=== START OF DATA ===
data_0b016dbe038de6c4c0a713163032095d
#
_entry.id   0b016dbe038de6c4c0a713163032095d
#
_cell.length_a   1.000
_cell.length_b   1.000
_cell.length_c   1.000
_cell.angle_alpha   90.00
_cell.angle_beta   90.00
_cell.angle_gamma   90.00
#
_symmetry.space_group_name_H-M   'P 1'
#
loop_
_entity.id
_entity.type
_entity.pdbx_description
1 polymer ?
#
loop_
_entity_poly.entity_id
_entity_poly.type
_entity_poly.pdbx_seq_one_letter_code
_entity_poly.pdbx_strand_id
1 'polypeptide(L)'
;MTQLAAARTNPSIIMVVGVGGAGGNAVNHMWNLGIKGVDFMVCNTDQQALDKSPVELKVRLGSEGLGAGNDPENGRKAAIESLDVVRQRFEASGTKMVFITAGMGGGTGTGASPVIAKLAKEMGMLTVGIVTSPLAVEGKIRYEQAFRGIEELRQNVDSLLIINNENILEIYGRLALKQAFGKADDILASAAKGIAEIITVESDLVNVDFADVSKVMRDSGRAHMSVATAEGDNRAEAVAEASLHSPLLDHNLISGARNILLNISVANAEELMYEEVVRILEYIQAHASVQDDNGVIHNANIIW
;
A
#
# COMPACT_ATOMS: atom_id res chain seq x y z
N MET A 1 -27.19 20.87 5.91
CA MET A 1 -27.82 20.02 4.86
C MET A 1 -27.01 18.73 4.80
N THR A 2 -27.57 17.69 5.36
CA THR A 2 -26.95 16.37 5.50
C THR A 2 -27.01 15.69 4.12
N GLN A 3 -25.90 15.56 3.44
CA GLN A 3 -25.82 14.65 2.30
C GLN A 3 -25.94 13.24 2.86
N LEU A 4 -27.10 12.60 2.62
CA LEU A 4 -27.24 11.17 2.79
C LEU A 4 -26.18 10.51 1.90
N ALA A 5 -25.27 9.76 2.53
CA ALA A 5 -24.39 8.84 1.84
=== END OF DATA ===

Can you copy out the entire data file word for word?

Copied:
data_0b016dbe038de6c4c0a713163032095d
#
_entry.id   0b016dbe038de6c4c0a713163032095d
#
_cell.length_a   1.000
_cell.length_b   1.000
_cell.length_c   1.000
_cell.angle_alpha   90.00
_cell.angle_beta   90.00
_cell.angle_gamma   90.00
#
_symmetry.space_group_name_H-M   'P 1'
#
loop_
_entity.id
_entity.type
_entity.pdbx_description
1 polymer ?
#
loop_
_entity_poly.entity_id
_entity_poly.type
_entity_poly.pdbx_seq_one_letter_code
_entity_poly.pdbx_strand_id
1 'polypeptide(L)'
;MTQLAAARTNPSIIMVVGVGGAGGNAVNHMWNLGIKGVDFMVCNTDQQALDKSPVELKVRLGSEGLGAGNDPENGRKAAIESLDVVRQRFEASGTKMVFITAGMGGGTGTGASPVIAKLAKEMGMLTVGIVTSPLAVEGKIRYEQAFRGIEELRQNVDSLLIINNENILEIYGRLALKQAFGKADDILASAAKGIAEIITVESDLVNVDFADVSKVMRDSGRAHMSVATAEGDNRAEAVAEASLHSPLLDHNLISGARNILLNISVANAEELMYEEVVRILEYIQAHASVQDDNGVIHNANIIW
;
A
#
# COMPACT_ATOMS: atom_id res chain seq x y z
N MET A 1 -27.19 20.87 5.91
CA MET A 1 -27.82 20.02 4.86
C MET A 1 -27.01 18.73 4.80
N THR A 2 -27.57 17.69 5.36
CA THR A 2 -26.95 16.37 5.50
C THR A 2 -27.01 15.69 4.12
N GLN A 3 -25.90 15.56 3.44
CA GLN A 3 -25.82 14.65 2.30
C GLN A 3 -25.94 13.24 2.86
N LEU A 4 -27.10 12.60 2.62
CA LEU A 4 -27.24 11.17 2.79
C LEU A 4 -26.18 10.51 1.90
N ALA A 5 -25.27 9.76 2.53
CA ALA A 5 -24.39 8.84 1.84